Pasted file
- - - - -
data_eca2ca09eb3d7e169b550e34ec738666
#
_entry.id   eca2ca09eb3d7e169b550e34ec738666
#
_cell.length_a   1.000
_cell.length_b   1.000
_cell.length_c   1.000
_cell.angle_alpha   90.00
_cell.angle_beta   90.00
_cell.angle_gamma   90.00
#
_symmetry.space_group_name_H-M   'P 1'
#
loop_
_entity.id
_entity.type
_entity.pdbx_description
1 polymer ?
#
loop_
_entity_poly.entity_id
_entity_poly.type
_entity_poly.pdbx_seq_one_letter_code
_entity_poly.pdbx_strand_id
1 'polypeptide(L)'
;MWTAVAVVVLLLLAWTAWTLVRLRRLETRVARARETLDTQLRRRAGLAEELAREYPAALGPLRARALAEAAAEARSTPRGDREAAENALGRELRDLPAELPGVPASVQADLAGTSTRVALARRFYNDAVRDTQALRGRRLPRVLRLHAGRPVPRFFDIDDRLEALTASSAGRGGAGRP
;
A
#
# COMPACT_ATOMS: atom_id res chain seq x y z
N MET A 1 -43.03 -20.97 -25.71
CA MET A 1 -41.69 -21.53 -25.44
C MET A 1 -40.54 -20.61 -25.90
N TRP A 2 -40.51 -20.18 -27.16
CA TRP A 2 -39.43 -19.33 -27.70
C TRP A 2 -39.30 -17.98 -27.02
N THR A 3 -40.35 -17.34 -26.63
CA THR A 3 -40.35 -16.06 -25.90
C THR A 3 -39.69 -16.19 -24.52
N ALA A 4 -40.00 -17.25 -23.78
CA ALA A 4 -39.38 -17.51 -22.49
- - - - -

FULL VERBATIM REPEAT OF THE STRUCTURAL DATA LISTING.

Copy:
data_eca2ca09eb3d7e169b550e34ec738666
#
_entry.id   eca2ca09eb3d7e169b550e34ec738666
#
_cell.length_a   1.000
_cell.length_b   1.000
_cell.length_c   1.000
_cell.angle_alpha   90.00
_cell.angle_beta   90.00
_cell.angle_gamma   90.00
#
_symmetry.space_group_name_H-M   'P 1'
#
loop_
_entity.id
_entity.type
_entity.pdbx_description
1 polymer ?
#
loop_
_entity_poly.entity_id
_entity_poly.type
_entity_poly.pdbx_seq_one_letter_code
_entity_poly.pdbx_strand_id
1 'polypeptide(L)'
;MWTAVAVVVLLLLAWTAWTLVRLRRLETRVARARETLDTQLRRRAGLAEELAREYPAALGPLRARALAEAAAEARSTPRGDREAAENALGRELRDLPAELPGVPASVQADLAGTSTRVALARRFYNDAVRDTQALRGRRLPRVLRLHAGRPVPRFFDIDDRLEALTASSAGRGGAGRP
;
A
#
# COMPACT_ATOMS: atom_id res chain seq x y z
N MET A 1 -43.03 -20.97 -25.71
CA MET A 1 -41.69 -21.53 -25.44
C MET A 1 -40.54 -20.61 -25.90
N TRP A 2 -40.51 -20.18 -27.16
CA TRP A 2 -39.43 -19.33 -27.70
C TRP A 2 -39.30 -17.98 -27.02
N THR A 3 -40.35 -17.34 -26.63
CA THR A 3 -40.35 -16.06 -25.90
C THR A 3 -39.69 -16.19 -24.52
N ALA A 4 -40.00 -17.25 -23.78
CA ALA A 4 -39.38 -17.51 -22.49